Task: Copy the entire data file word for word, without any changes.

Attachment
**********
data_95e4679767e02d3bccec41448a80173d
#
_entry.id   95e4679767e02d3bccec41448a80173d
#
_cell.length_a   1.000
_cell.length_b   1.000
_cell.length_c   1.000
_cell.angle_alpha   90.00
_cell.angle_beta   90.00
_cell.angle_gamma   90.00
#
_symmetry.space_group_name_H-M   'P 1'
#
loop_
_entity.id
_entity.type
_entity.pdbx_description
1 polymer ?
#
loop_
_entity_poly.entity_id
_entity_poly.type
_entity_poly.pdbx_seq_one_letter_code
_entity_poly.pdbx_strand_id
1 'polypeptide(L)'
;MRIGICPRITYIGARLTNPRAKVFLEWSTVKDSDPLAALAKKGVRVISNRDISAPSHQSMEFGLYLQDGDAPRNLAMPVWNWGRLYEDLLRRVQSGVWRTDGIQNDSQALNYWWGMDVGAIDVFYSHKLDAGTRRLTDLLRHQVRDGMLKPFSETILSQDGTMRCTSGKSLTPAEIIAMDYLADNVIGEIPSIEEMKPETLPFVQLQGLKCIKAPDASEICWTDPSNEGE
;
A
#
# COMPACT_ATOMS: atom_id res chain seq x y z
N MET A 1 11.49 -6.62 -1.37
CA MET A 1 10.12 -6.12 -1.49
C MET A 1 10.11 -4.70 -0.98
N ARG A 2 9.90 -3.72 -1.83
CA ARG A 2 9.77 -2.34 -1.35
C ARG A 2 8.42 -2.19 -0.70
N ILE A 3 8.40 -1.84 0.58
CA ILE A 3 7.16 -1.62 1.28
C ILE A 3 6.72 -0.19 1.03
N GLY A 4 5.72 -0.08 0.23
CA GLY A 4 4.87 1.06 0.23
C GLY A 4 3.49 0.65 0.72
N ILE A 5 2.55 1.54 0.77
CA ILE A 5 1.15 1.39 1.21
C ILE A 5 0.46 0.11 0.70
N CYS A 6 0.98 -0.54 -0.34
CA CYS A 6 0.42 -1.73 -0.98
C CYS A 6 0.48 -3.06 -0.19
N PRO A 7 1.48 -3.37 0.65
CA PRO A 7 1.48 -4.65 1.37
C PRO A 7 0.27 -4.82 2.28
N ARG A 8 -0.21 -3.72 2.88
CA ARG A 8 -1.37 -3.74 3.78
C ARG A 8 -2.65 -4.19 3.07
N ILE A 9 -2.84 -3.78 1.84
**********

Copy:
data_95e4679767e02d3bccec41448a80173d
#
_entry.id   95e4679767e02d3bccec41448a80173d
#
_cell.length_a   1.000
_cell.length_b   1.000
_cell.length_c   1.000
_cell.angle_alpha   90.00
_cell.angle_beta   90.00
_cell.angle_gamma   90.00
#
_symmetry.space_group_name_H-M   'P 1'
#
loop_
_entity.id
_entity.type
_entity.pdbx_description
1 polymer ?
#
loop_
_entity_poly.entity_id
_entity_poly.type
_entity_poly.pdbx_seq_one_letter_code
_entity_poly.pdbx_strand_id
1 'polypeptide(L)'
;MRIGICPRITYIGARLTNPRAKVFLEWSTVKDSDPLAALAKKGVRVISNRDISAPSHQSMEFGLYLQDGDAPRNLAMPVWNWGRLYEDLLRRVQSGVWRTDGIQNDSQALNYWWGMDVGAIDVFYSHKLDAGTRRLTDLLRHQVRDGMLKPFSETILSQDGTMRCTSGKSLTPAEIIAMDYLADNVIGEIPSIEEMKPETLPFVQLQGLKCIKAPDASEICWTDPSNEGE
;
A
#
# COMPACT_ATOMS: atom_id res chain seq x y z
N MET A 1 11.49 -6.62 -1.37
CA MET A 1 10.12 -6.12 -1.49
C MET A 1 10.11 -4.70 -0.98
N ARG A 2 9.90 -3.72 -1.83
CA ARG A 2 9.77 -2.34 -1.35
C ARG A 2 8.42 -2.19 -0.70
N ILE A 3 8.40 -1.84 0.58
CA ILE A 3 7.16 -1.62 1.28
C ILE A 3 6.72 -0.19 1.03
N GLY A 4 5.72 -0.08 0.23
CA GLY A 4 4.87 1.06 0.23
C GLY A 4 3.49 0.65 0.72
N ILE A 5 2.55 1.54 0.77
CA ILE A 5 1.15 1.39 1.21
C ILE A 5 0.46 0.11 0.70
N CYS A 6 0.98 -0.54 -0.34
CA CYS A 6 0.42 -1.73 -0.98
C CYS A 6 0.48 -3.06 -0.19
N PRO A 7 1.48 -3.37 0.65
CA PRO A 7 1.48 -4.65 1.37
C PRO A 7 0.27 -4.82 2.28
N ARG A 8 -0.21 -3.72 2.88
CA ARG A 8 -1.37 -3.74 3.78
C ARG A 8 -2.65 -4.19 3.07
N ILE A 9 -2.84 -3.78 1.84